The simple, compact, well-join'd scheme, myself disinte-grated,
every one disintegrated yet part of the scheme,
The similitudes of the past and those of the future,
The glories strung like beads on my smallest sights and
hearings, on the walk in the street and the passage over
the river,
The current rushing so swiftly and swimming with me far away,
The others that are to follow me, the ties between me and them,
The certainty of others, the life, love, sight, hearing of others.

Others will enter the gates of the ferry and cross from shore
to shore,
Others will watch the run of the flood-tide,
Others will see the shipping of Manhattan north and west,
and the heights of Brooklyn to the south and east,
Others will see the islands large and small;

Fifty years hence, others will see them as they cross, the sun
half an hour high,
A hundred years hence, or ever so many hundred years hence,
others will see them,
Will enjoy the sunset, the pouring-in of the flood-tide, the
falling-back to the sea of the ebb-tide.

It avails not, time nor place — distance avails not,
I am with you, you men and women of a generation, or ever
so many generations hence,
Just as you feel when you look on the river and sky, so I felt,
Just as any of you is one of a living crowd, I was one of a crowd,
Just as you are refresh'd by the gladness of the river and the
bright flow, I was refresh'd,
Just as you stand and lean on the rail, yet hurry with the swift
current, I stood yet was hurried,
Just as you look on the numberless masts of ships and the
thick- stemm'd pipes of steamboats, I look'd.

I too many and many a time cross'd the river of old,
Watched the Twelfth-month sea-gulls, saw them high in the
air floating with motionless wings, oscillating their bodies,
Saw how the glistening yellow lit up parts of their bodies and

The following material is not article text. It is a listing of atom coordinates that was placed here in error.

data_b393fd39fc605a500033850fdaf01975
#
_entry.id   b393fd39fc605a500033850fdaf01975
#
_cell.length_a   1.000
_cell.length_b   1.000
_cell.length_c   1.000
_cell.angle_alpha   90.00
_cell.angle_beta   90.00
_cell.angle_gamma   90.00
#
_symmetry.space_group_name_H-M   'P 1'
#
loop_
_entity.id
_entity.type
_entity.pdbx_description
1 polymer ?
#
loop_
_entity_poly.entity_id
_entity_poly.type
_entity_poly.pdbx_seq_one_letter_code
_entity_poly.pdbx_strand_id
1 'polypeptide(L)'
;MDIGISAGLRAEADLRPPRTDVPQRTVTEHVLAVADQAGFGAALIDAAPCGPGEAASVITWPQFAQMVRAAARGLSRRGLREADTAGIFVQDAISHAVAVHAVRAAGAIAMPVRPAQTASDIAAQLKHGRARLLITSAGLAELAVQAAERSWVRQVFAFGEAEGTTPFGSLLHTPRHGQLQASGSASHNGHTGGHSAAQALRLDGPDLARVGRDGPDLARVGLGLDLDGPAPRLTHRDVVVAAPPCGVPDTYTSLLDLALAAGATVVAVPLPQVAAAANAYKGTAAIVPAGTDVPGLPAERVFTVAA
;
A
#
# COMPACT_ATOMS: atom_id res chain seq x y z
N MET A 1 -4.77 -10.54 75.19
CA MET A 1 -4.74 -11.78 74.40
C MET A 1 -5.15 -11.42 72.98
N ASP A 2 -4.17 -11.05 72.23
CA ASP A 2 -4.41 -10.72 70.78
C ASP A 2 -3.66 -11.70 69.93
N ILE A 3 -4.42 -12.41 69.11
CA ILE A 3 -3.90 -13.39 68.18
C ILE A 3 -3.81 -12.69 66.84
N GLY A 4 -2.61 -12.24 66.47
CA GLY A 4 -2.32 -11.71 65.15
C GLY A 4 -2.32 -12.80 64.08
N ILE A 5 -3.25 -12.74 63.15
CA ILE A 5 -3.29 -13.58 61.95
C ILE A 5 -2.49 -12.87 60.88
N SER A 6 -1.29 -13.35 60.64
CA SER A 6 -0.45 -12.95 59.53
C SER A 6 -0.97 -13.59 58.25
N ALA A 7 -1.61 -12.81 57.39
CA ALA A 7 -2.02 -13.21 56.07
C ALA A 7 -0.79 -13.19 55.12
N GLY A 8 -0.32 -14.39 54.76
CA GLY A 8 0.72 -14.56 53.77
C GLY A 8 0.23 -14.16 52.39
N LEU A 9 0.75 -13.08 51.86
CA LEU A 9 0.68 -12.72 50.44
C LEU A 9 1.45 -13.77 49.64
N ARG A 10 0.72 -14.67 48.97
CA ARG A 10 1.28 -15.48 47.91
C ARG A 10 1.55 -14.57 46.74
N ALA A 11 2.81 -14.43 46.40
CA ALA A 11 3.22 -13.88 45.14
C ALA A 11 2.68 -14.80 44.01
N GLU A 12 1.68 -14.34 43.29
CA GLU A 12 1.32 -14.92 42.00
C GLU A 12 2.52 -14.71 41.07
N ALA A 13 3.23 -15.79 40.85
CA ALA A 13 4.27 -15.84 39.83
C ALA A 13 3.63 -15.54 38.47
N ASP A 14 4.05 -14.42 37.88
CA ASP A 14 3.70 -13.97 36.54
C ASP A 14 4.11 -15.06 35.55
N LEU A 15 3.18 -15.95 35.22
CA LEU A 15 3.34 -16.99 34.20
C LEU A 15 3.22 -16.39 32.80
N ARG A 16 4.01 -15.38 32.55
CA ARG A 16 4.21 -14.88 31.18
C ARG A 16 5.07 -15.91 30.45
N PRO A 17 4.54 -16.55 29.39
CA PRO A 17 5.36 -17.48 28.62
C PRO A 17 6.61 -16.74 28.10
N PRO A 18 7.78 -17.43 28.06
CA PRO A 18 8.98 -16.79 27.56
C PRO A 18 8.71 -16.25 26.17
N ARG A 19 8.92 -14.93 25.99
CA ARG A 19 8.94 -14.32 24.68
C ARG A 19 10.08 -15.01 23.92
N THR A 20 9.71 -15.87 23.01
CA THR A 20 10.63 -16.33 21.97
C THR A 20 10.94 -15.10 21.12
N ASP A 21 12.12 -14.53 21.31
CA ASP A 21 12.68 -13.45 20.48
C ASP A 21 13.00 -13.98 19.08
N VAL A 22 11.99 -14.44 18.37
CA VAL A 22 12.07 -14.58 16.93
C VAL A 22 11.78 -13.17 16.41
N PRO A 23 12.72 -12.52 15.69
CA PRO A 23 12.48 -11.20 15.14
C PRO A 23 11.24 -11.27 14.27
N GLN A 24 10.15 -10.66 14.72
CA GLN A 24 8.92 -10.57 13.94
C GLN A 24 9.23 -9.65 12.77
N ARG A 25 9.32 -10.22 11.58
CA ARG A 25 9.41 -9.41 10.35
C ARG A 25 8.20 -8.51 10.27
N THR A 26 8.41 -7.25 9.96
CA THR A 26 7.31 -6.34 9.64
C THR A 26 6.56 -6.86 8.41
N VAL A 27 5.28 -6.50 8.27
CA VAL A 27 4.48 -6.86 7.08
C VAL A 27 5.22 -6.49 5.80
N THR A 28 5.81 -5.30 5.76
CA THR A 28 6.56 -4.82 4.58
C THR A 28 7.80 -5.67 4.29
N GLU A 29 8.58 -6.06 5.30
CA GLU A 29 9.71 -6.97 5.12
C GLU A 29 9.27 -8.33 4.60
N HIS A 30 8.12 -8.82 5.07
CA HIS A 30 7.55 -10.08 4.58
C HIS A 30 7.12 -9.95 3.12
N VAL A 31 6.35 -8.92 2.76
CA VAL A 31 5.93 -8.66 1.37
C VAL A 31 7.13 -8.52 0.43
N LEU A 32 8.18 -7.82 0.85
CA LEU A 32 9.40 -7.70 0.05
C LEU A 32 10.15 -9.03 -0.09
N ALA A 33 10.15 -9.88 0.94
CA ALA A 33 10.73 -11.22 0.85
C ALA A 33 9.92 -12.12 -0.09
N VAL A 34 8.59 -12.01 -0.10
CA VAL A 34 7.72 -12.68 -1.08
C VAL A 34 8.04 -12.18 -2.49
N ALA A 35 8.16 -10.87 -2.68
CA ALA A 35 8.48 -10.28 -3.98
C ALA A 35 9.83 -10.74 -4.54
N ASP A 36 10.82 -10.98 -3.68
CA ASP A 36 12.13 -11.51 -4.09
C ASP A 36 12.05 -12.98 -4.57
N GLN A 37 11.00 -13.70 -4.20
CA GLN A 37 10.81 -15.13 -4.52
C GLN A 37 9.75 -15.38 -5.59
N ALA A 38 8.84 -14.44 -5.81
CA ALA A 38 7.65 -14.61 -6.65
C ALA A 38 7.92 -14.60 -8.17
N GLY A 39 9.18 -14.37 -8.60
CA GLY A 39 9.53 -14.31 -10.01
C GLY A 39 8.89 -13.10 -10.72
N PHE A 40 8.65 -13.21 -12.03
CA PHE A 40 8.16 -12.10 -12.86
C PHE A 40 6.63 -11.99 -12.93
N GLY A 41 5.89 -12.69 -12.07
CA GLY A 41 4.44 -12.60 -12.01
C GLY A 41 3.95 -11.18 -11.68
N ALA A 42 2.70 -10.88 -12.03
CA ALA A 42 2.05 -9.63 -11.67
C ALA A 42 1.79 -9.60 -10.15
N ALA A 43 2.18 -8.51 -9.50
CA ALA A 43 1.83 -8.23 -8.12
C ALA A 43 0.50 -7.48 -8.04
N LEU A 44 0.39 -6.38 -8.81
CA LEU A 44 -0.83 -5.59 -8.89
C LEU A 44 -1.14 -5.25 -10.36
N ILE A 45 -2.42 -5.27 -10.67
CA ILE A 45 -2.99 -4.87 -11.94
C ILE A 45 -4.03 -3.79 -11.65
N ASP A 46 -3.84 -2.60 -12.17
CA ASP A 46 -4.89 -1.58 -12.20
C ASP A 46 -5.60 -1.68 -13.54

left the rest in strong shadow,
Saw the slow-wheeling circles and the gradual edging toward
the south,
Saw the reflection of the summer sky in the water,
Had my eyes dazzled by the shimmering track of beams,
Look'd at the fine centrifugal spokes of light round the shape
of my head in the sunlit water,
Look'd on the haze on the hills southward and south-west-ward,
Look'd on the vapor as it flew in fleeces tinged with violet,
Look'd toward the lower bay to notice the vessels arriving,
Saw their approach, saw aboard those that were near me,
Saw the white sails of schooners and sloops, saw the ships
at anchor,

The sailors at work in the rigging or out astride the spars,
The round masts, the swinging motion of the hulls, the
slender serpentine pennants,
The large and small steamers in motion, the pilots in their
pilot- houses,
The white wake left by the passage, the quick tremulous whirl
of the wheels,
The flags of all nations, the falling of them at sunset,
The scallop-edged waves in the twilight, the ladled cups, the
frolicsome crests and glistening,
The stretch afar growing dimmer and dimmer, the gray walls
of the granite storehouses by the docks,
On the river the shadowy group, the big steam-tug closely
flank'd on each side by the barges, the hay-boat, the
belated lighter,
On the neighboring shore the fires from the foundry
chimneys burning